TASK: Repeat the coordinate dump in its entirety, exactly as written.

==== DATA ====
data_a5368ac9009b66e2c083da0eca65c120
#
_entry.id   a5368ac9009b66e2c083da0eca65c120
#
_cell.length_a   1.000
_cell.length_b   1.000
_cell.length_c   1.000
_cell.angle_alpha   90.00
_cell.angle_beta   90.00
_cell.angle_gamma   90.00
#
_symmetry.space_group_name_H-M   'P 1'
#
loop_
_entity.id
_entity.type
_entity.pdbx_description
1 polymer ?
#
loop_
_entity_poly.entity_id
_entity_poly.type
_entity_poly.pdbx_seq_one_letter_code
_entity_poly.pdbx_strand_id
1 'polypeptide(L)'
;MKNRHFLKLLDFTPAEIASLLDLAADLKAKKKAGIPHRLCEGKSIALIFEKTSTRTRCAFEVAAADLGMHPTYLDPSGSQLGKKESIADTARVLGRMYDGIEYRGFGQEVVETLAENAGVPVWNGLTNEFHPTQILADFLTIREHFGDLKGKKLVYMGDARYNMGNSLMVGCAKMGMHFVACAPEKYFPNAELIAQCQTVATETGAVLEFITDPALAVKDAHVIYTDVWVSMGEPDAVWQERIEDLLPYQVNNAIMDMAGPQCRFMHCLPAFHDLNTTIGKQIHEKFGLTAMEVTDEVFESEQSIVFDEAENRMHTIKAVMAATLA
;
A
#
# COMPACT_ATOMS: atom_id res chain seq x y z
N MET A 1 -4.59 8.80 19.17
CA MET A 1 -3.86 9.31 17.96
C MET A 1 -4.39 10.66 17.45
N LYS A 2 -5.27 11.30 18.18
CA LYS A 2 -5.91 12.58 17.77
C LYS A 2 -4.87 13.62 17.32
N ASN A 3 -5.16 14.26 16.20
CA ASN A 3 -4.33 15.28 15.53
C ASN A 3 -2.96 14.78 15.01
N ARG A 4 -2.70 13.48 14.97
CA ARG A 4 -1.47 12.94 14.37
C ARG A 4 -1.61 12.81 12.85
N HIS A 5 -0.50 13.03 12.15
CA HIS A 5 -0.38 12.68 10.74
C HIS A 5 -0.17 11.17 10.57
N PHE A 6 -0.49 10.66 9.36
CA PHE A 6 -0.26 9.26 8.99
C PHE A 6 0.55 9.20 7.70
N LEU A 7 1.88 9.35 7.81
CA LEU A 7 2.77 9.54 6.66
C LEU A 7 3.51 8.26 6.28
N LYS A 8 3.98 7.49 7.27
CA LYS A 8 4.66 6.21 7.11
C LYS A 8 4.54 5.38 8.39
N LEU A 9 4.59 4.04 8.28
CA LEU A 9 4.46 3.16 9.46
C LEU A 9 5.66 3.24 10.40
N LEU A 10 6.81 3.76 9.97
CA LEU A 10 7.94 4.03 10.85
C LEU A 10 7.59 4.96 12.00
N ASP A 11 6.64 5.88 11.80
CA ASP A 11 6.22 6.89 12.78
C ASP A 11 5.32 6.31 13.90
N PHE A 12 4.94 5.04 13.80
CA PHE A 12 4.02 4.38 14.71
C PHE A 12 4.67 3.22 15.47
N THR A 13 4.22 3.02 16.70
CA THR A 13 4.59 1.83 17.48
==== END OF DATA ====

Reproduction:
data_a5368ac9009b66e2c083da0eca65c120
#
_entry.id   a5368ac9009b66e2c083da0eca65c120
#
_cell.length_a   1.000
_cell.length_b   1.000
_cell.length_c   1.000
_cell.angle_alpha   90.00
_cell.angle_beta   90.00
_cell.angle_gamma   90.00
#
_symmetry.space_group_name_H-M   'P 1'
#
loop_
_entity.id
_entity.type
_entity.pdbx_description
1 polymer ?
#
loop_
_entity_poly.entity_id
_entity_poly.type
_entity_poly.pdbx_seq_one_letter_code
_entity_poly.pdbx_strand_id
1 'polypeptide(L)'
;MKNRHFLKLLDFTPAEIASLLDLAADLKAKKKAGIPHRLCEGKSIALIFEKTSTRTRCAFEVAAADLGMHPTYLDPSGSQLGKKESIADTARVLGRMYDGIEYRGFGQEVVETLAENAGVPVWNGLTNEFHPTQILADFLTIREHFGDLKGKKLVYMGDARYNMGNSLMVGCAKMGMHFVACAPEKYFPNAELIAQCQTVATETGAVLEFITDPALAVKDAHVIYTDVWVSMGEPDAVWQERIEDLLPYQVNNAIMDMAGPQCRFMHCLPAFHDLNTTIGKQIHEKFGLTAMEVTDEVFESEQSIVFDEAENRMHTIKAVMAATLA
;
A
#
# COMPACT_ATOMS: atom_id res chain seq x y z
N MET A 1 -4.59 8.80 19.17
CA MET A 1 -3.86 9.31 17.96
C MET A 1 -4.39 10.66 17.45
N LYS A 2 -5.27 11.30 18.18
CA LYS A 2 -5.91 12.58 17.77
C LYS A 2 -4.87 13.62 17.32
N ASN A 3 -5.16 14.26 16.20
CA ASN A 3 -4.33 15.28 15.53
C ASN A 3 -2.96 14.78 15.01
N ARG A 4 -2.70 13.48 14.97
CA ARG A 4 -1.47 12.94 14.37
C ARG A 4 -1.61 12.81 12.85
N HIS A 5 -0.50 13.03 12.15
CA HIS A 5 -0.38 12.68 10.74
C HIS A 5 -0.17 11.17 10.57
N PHE A 6 -0.49 10.66 9.36
CA PHE A 6 -0.26 9.26 8.99
C PHE A 6 0.55 9.20 7.70
N LEU A 7 1.88 9.35 7.81
CA LEU A 7 2.77 9.54 6.66
C LEU A 7 3.51 8.26 6.28
N LYS A 8 3.98 7.49 7.27
CA LYS A 8 4.66 6.21 7.11
C LYS A 8 4.54 5.38 8.39
N LEU A 9 4.59 4.04 8.28
CA LEU A 9 4.46 3.16 9.46
C LEU A 9 5.66 3.24 10.40
N LEU A 10 6.81 3.76 9.97
CA LEU A 10 7.94 4.03 10.85
C LEU A 10 7.59 4.96 12.00
N ASP A 11 6.64 5.88 11.80
CA ASP A 11 6.22 6.89 12.78
C ASP A 11 5.32 6.31 13.90
N PHE A 12 4.94 5.04 13.80
CA PHE A 12 4.02 4.38 14.71
C PHE A 12 4.67 3.22 15.47
N THR A 13 4.22 3.02 16.70
CA THR A 13 4.59 1.83 17.48